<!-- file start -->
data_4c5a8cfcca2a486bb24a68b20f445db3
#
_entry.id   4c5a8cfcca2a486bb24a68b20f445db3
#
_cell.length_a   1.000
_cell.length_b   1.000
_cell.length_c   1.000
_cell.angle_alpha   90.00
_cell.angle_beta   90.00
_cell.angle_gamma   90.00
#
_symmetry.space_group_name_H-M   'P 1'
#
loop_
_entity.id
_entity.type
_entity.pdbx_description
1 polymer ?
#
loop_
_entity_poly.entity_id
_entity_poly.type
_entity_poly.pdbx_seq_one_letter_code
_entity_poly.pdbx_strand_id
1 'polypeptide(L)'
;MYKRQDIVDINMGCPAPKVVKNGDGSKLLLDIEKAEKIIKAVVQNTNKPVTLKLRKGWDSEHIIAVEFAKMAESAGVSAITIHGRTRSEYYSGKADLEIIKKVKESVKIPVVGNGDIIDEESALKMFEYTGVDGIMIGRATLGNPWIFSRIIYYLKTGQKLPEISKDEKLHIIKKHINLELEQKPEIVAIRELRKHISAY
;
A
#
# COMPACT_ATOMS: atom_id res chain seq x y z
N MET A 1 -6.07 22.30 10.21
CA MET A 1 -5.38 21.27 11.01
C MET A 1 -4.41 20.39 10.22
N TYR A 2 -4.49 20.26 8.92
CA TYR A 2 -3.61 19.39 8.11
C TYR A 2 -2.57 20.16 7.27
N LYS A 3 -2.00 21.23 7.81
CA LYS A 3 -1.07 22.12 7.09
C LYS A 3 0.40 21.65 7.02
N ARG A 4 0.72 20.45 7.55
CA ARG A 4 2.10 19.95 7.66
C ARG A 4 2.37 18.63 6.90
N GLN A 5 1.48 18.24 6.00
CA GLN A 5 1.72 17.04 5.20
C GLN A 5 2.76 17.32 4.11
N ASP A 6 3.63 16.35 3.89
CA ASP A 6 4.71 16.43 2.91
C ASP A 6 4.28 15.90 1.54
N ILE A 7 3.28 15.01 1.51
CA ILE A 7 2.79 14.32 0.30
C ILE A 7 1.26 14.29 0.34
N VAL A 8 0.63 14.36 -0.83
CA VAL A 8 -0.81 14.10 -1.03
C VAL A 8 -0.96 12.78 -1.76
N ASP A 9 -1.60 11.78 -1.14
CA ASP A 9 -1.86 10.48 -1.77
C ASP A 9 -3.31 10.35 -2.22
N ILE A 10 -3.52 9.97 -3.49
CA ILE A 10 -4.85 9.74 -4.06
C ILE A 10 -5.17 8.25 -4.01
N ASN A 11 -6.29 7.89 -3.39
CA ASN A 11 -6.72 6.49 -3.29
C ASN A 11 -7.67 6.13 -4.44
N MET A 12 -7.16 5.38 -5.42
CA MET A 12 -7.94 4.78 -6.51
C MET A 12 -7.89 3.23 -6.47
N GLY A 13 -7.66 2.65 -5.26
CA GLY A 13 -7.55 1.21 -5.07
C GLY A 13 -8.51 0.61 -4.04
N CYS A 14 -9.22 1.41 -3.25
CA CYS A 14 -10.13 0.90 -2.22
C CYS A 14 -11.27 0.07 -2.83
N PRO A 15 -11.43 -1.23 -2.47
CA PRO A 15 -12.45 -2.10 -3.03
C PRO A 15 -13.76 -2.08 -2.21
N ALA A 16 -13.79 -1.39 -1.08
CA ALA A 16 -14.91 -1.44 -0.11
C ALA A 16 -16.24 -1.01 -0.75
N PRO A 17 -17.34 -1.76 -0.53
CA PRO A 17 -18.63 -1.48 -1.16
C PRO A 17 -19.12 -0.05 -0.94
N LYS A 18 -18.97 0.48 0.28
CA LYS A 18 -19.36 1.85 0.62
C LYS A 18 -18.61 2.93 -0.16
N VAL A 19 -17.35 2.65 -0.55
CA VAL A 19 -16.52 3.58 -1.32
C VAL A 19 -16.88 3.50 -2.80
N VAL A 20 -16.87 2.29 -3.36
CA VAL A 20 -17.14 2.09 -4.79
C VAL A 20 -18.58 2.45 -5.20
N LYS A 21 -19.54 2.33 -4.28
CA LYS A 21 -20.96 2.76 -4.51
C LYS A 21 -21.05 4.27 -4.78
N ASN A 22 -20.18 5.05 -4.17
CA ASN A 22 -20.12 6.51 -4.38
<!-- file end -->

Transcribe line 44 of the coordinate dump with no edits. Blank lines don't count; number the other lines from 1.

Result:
CA GLN A 5 1.72 17.04 5.20